I told you a week or two ago how curious I was about vintage clothes-buying in the sixties', seventies', and eighties' (vintage vintage, if you will), and mentioned the name "Harriet Love", who ran a store in New York from 1965 until sometime in the nineties'. Thanks to the magic that IS Interlibrary Loan, I was able to score a copy of her 1982 publication Harriet Love's Guide to Vintage Chic, and boy, is it a lot of fun! The book suffers, I think, from being printed in black and white with no color inserts-- some of these clothes would look so much more impressive if you could see the shades of the material...but in spite of the monochrome, it's still chockful of tips and pointers that are actually still relevant today.
Let's start with a look at the store. Could this not be a direct photograph of some boutique right now? Dig the hardwood floors and industrial hardware.
I miss mannequins with heads! Doesn't this western wear and circle skirt pair display look twice as eccentric by virtue of the fact that there are heads atop their plastic bodies? The skirt floating in the background's ceiling as window dressing is a particularly elegant touch.
Inside, Love shares not only a wealth of information on where to get, how to get, and what to get in terms of vintage and antique clothing, but also examples from her personal collection and those of friends. The shop stock is already making me a little woozy with how much I love it. Look! Figurative sweaters! Do you think they all got bought up in the eighties' and that's why we have never seen one in real life pre-1970's in date? (Remember my posts bemoaning this fact here and here?) At top left, a phalanx formation of penguins box in a pair of polar bears, and at bottom, OH MY GOD, LOOK AT THE ROMANCE SWEATER. "Straight from the heart" and "sealed with a kiss"...you had me at hello.
These two pretties were from a high-end auction, so I don't feel so bad that they were re-sold around the time I was born. At left, "A summer dress of eyelet embroidered white lawn, trimmed with narrow tucks and lace inserts, c. 1910 (estimated $150-175, sold for $350); at right, "a Fortuny tea gown with venetian bead trim". The latter has zazz to SPARE! Ugh, I love the way the train pools out at the wearer's little feet like a cloud...I hate the way I will never be able to afford something this beautiful. A girl can dream!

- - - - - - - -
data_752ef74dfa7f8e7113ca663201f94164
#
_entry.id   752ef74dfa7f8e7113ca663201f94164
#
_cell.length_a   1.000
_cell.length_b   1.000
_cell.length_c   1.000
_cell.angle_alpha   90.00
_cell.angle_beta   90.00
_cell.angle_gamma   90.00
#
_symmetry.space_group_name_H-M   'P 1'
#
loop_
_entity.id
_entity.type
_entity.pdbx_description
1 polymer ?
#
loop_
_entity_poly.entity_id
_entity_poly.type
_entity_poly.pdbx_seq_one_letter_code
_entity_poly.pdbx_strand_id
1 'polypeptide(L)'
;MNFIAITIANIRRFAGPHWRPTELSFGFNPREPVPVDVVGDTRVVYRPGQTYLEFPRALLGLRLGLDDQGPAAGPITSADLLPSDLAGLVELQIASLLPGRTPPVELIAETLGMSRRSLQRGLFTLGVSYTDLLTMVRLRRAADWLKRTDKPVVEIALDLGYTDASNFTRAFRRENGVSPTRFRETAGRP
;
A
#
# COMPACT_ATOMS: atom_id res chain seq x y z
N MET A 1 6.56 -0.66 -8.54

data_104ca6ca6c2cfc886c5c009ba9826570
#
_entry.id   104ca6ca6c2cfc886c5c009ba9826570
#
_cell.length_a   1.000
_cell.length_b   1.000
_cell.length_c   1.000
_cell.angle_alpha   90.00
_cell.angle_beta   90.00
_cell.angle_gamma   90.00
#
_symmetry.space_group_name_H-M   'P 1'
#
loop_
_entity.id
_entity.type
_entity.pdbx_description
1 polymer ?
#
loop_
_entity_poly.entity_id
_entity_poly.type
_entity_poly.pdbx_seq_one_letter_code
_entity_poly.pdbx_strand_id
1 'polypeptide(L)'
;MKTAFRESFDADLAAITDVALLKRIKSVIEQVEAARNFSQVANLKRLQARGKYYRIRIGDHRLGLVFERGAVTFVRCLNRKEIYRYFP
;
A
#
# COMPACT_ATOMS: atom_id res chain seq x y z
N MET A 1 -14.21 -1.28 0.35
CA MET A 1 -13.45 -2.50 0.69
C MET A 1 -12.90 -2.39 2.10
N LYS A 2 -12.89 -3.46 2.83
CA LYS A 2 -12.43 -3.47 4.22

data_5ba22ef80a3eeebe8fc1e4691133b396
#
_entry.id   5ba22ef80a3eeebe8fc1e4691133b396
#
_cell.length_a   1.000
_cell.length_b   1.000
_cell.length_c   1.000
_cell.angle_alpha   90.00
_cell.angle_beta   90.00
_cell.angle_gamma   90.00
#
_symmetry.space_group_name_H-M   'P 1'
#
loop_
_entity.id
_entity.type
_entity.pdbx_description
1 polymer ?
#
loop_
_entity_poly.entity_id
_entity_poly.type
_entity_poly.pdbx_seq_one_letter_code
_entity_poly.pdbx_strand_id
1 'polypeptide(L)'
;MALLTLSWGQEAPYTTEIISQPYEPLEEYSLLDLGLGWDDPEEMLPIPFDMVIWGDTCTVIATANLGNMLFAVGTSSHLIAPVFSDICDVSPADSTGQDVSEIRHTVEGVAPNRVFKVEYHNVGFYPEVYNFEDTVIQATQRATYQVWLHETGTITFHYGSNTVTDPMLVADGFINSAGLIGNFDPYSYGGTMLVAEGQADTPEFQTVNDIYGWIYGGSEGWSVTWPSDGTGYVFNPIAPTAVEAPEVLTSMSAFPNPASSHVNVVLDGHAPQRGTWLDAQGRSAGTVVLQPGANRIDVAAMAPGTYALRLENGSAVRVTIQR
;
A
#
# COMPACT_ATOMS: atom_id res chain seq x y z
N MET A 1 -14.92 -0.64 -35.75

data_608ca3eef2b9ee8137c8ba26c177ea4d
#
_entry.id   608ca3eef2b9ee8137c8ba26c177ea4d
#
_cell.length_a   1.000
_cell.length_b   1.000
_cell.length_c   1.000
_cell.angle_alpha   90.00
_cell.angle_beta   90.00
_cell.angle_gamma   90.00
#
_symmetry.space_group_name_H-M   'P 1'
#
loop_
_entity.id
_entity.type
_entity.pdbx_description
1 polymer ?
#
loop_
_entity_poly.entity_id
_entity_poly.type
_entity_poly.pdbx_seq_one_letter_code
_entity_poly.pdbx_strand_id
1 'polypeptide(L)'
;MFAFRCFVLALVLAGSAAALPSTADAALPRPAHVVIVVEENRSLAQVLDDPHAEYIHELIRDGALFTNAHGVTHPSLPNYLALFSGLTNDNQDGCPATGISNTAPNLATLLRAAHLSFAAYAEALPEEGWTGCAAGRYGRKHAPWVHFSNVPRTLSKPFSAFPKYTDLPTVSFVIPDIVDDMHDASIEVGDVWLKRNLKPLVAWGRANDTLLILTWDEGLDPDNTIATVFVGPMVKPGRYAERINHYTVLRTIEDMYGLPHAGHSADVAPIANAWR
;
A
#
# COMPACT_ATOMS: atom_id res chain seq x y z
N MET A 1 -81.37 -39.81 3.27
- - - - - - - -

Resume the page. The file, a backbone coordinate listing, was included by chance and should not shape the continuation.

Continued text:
You have to take some of the photo illustrations and vintage-wearing advice with a grain of salt...it IS 1982, which is only a few years away from the late eighties', a time in my mind that represents a nadir in twentieth century fashion (I know, I know; I was technically there, too...but VERY LITTLE from that era warrants revival). Even sensible fashion-followers were being pressured into poodle-frying their hair and wearing Joe Namath sized football shoulder pads in oversized jackets...could you blame these women for being convinced that Edwardian nightshirts and Victorian dressing gowns as acceptable out-on-the-town wear? The girl in the lower right hand corner fairs a little better, but still looks like she might be participating in a regional dinner theater production of Somewhere in Time.